“I’m the kitman now at Östersunds FK. I’m always there for training, for games, all the time. I’m starting to learn a lot from the coaches. I have contact with academies in the camps, so I share information with them to help them out.”

 

And then from the passion of the Darfur United men’s team came an idea even more audacious than the first. The club would battle with human rights laws and stigma in a deeply conservative African country to allow the local women a chance to play in a Darfur United team of their own.

 

Abdallah helped against the backlash when the woman’s team was first formed. “Every human has the right to live and do their own things. It’s very good, it’s so important. Most people are understanding now. This has never happened before.”

 

With Darfur United now familiar names in both the men’s and women’s non-affiliate national team circles, Abdallah can look back on the last two decades and notice genuine change has happened in his country. His life has taken a totally surreal path, but it’s one that leaves him feeling safe and happy. And free.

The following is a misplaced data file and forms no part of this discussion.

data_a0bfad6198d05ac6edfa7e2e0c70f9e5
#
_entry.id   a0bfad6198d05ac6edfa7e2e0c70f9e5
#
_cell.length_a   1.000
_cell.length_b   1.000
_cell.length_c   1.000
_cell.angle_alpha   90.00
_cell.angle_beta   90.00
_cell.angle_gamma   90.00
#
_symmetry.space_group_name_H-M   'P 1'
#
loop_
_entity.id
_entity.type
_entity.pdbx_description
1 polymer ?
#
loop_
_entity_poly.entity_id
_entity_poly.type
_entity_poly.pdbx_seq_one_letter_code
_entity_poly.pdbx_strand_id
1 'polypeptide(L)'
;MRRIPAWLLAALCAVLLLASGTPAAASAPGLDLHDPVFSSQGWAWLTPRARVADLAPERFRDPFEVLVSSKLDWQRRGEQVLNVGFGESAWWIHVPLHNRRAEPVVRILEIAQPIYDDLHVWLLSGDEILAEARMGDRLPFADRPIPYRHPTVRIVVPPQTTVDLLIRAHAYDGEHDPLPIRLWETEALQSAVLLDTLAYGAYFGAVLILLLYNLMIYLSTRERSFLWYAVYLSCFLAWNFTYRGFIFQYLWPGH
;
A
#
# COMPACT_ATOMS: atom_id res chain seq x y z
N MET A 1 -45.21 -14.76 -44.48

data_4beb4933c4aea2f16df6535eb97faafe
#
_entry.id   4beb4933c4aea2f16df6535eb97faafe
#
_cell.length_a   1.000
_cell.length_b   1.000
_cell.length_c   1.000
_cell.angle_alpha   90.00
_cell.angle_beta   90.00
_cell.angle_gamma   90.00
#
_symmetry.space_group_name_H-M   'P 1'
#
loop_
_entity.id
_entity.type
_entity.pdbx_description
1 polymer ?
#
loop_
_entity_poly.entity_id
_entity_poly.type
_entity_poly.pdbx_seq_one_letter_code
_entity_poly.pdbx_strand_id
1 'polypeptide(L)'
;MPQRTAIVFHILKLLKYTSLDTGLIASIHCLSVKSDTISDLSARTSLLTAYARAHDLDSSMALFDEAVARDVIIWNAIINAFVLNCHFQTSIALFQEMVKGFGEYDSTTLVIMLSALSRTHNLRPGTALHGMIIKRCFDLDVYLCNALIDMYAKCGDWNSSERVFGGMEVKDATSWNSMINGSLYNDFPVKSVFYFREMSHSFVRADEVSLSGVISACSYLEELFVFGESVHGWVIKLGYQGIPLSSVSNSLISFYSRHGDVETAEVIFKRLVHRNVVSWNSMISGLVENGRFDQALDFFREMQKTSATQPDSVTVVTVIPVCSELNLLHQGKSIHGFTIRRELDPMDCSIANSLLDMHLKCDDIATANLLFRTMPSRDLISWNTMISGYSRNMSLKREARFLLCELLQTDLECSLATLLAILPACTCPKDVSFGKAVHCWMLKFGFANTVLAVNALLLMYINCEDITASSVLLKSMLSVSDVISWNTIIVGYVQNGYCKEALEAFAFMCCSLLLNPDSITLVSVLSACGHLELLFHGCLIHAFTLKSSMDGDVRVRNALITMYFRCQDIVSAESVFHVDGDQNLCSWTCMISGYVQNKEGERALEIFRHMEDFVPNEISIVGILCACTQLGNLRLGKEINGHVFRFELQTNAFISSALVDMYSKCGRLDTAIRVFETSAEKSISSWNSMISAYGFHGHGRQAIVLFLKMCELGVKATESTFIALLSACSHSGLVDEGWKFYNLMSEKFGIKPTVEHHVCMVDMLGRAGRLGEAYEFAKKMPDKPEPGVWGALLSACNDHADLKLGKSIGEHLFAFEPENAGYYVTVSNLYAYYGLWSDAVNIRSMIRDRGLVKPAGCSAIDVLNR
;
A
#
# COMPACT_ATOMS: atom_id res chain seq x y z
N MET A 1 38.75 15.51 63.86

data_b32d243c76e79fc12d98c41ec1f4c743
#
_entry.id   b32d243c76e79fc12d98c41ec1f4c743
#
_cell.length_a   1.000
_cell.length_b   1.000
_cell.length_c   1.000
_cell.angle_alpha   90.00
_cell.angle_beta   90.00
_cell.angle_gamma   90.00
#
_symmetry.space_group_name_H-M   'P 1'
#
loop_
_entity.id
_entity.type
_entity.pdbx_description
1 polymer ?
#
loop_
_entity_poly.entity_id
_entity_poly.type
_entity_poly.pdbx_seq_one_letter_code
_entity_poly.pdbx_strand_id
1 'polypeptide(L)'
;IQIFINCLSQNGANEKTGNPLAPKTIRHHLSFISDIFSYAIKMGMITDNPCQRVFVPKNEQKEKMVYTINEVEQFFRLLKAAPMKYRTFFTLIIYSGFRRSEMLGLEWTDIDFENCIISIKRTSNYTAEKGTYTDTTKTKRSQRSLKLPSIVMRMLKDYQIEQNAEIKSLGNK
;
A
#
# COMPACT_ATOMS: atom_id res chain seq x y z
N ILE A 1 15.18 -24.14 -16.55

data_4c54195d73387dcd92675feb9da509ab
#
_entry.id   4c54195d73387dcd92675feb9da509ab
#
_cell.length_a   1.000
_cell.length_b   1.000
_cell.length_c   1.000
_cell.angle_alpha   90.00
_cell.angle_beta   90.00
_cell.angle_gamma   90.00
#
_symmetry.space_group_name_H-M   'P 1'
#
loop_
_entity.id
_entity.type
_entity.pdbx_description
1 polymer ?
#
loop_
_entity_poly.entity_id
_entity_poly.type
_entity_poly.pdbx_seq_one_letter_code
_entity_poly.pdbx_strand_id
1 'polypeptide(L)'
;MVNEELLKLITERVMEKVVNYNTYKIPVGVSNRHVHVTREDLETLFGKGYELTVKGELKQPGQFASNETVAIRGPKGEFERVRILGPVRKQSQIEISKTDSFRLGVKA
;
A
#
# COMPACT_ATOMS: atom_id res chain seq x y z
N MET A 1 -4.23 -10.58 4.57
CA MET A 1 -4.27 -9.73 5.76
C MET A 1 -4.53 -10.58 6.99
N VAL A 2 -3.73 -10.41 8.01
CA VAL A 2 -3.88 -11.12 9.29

This article is adapted from Dom Smith's voluntary piece for the Football Pink, which can be found here: https://footballpink.net/darfur-united-a-forever-project

Darfur United: A 'forever' project / Football Pink

Dom Smith is a Philosophy, Politics and Economics student at the University of York.  He is also the owner of the website EnglandFootball.org.  As a freelance sports journalist, he has written for the likes of 90min, The FA and COPA90, as well as featuring on BBC Radio and the ThreeLionsPodcast.